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Navigating Today’s Challenging Bond Environment

Bond market experts discussed their expectations of the Fed this year, risks inherent in the bond market today, and how investors can manage those risks going forward.

This analyst blog is part of our coverage of the 2016 Morningstar Investment Conference. 

A standing-room-only crowd greeted Morningstar's Sarah Bush and her panelists at the Morningstar Investment Conference on Tuesday. Bush and panelists Rick Rieder from BlackRock, Carl Eichstaedt from Western Asset Management, and Mihir Worah fromPIMCO discussed the risks and opportunities in the bond market.

Bush began by asking the panelists what they expected to hear from the Federal Reserve when it wraps up its meeting Wednesday. All expect rates to remain unchanged.

Eichstaedt noted that the U.S. economy is doing all right, it's hard to argue with the employment rate, and inflation remains in check. Rieder agreed, but notes that some labor numbers have started to trend downward; as a result, he expects the Fed to leave the door open for a July hike. Rieder thinks there's just a 25% chance that the Fed will raise rates in July, and expects maybe one increase this year. Worah remains in the one-or-two-rate-hikes-this-year camp. What he'll be listening for: whether the Fed refers to labor market behavior. If it does, a hike may be on the table in July.

The panelists addressed the risks inherent in the bond market today, and how their firms are managing those risks.

Worah describes PIMCO's global outlook is "stable but not secure." He expects the U.S. economy to grow at 2% this year, while the worldwide economy "muddles along." Valuations across asset classes are ahead of fundamentals, he says. While that perhaps can continue for another year or two, this pattern isn’t sustainable longer term. Worah expects an "unravelling" in the next two to five years. As a result, PIMCO will focus on more defensive and high-quality bonds over time. In particular, Worah sees value in U.S. Treasuries, particularly Treasury Inflation Protected Securities.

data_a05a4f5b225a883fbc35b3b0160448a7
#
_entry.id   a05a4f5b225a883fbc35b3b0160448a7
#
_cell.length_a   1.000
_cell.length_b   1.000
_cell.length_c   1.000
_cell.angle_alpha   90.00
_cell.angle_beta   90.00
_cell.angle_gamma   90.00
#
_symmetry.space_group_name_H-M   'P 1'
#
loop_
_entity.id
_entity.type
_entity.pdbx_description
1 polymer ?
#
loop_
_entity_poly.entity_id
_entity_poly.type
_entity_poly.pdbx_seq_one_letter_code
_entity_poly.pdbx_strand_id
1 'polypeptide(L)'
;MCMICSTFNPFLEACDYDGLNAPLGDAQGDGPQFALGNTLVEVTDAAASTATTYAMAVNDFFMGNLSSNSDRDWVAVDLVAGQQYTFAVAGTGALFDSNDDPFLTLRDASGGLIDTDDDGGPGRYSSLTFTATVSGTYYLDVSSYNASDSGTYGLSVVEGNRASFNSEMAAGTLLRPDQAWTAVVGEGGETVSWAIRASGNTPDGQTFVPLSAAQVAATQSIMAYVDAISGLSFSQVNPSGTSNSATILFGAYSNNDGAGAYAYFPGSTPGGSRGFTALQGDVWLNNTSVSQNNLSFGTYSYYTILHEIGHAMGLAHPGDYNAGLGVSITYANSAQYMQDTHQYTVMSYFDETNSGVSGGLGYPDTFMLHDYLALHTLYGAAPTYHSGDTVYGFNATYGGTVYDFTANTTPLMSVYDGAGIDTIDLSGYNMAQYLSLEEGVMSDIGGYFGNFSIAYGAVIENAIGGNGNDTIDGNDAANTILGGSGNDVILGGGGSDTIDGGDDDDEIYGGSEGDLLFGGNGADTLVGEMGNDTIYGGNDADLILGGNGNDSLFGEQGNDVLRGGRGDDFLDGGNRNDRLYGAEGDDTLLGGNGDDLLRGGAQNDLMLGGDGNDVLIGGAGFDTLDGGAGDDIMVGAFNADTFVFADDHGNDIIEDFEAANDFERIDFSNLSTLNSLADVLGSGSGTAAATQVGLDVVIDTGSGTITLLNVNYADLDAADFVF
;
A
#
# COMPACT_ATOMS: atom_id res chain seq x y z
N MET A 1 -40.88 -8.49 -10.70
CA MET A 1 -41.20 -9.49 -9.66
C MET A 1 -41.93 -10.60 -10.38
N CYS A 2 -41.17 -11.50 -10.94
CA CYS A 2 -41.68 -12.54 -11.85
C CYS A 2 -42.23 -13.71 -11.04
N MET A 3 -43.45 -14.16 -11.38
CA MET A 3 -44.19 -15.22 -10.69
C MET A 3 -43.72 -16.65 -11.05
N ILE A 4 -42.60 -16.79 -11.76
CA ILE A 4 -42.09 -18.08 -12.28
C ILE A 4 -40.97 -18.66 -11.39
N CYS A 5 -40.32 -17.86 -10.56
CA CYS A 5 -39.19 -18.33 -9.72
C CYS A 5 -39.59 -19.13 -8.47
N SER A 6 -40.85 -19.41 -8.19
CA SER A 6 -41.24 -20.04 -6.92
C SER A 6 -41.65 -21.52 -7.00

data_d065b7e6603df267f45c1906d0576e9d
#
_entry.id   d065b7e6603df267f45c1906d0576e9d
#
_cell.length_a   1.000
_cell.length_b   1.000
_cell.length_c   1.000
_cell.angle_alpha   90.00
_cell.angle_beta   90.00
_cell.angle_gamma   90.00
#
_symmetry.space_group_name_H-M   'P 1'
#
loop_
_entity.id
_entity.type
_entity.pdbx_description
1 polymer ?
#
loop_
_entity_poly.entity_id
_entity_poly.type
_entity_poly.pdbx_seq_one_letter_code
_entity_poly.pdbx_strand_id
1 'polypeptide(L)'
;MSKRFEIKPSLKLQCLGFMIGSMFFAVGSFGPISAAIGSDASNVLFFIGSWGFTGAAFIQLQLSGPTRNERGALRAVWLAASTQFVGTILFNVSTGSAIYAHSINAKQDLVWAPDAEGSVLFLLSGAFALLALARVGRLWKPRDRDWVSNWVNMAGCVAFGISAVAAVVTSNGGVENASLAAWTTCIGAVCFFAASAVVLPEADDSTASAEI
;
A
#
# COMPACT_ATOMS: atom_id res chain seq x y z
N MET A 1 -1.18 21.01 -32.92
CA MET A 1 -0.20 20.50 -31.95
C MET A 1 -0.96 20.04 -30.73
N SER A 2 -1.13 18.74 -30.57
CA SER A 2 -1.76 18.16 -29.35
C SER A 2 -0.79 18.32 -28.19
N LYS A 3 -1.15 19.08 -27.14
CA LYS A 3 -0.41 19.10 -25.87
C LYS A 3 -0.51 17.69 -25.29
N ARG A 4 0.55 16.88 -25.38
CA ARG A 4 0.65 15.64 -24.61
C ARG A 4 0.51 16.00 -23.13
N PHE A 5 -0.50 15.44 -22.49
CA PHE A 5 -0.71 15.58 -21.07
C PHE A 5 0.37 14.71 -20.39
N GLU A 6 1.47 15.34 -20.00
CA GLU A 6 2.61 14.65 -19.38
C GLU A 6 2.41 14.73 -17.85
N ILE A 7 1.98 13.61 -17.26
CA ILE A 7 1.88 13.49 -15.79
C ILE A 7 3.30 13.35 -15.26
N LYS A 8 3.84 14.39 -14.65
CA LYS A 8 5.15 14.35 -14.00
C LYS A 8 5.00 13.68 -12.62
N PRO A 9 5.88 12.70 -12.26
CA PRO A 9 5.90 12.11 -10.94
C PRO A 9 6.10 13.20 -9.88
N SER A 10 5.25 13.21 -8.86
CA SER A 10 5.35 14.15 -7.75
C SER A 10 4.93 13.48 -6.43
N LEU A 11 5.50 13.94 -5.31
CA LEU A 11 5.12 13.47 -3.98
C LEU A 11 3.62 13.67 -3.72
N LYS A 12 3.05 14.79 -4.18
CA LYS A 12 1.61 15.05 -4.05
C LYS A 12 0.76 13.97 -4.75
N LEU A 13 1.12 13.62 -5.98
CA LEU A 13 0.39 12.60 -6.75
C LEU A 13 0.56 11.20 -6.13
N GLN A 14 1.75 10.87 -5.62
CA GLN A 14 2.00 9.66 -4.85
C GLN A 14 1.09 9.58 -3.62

Rieder, meanwhile, notes that cash flow worldwide is declining; in his mind, this is a critical dynamic. For starters, we're now living in a world where more people will be drawing from income. In addition, people are underestimating technology's impact on cash flow: Technological advances bring efficiencies, which will translate to less cash flow. As a result, says Rieder, we'll be living in a lower growth world. From a portfolio perspective, BlackRock wants to hoard cash flow and capture carry. He recommends that investors focus on high-quality credits and stick with those that are higher in the capital structure. He also suggests diversifying in parts of the world where you get paid to take the risk, such as Brazil.

Eichstaedt says he's slightly more positive than the other panelists. He thinks the worst is behind Europe, and views 2% growth in U.S. as "pretty good." Moreover, he noted that China isn't going into a "black hole."  From a portfolio perspective, Western Asset Management is finding opportunities in commercial mortgage-backed securities. 

"They're lined up for a pretty good run," he says. Agency mortgages, in contrast, are expensive, he says. So too are some sectors within the corporate-bond market, such as healthcare, which Eichstaedt expects to be in the crosshairs of Washington D.C.

The panelists also addressed the oft-discussed issue of liquidity risk and what it really means for investors. Eichstaedt noted that small pieces of bad news have a much larger impact in the bond market than they did five or 10 years ago, given that Wall Street no longer provides a back-stop. Yet liquidity risk can pose opportunity for "patient investors," says Worah.

At the end of the session, each panelist offered his best advice to bond investors.

Rieder stressed the importance of taking the right risks and diversifying globally, focusing on more stable cash flows. Eichstaedt said bottom-up research will be even more important. Worah suggested diversification and improving credit quality.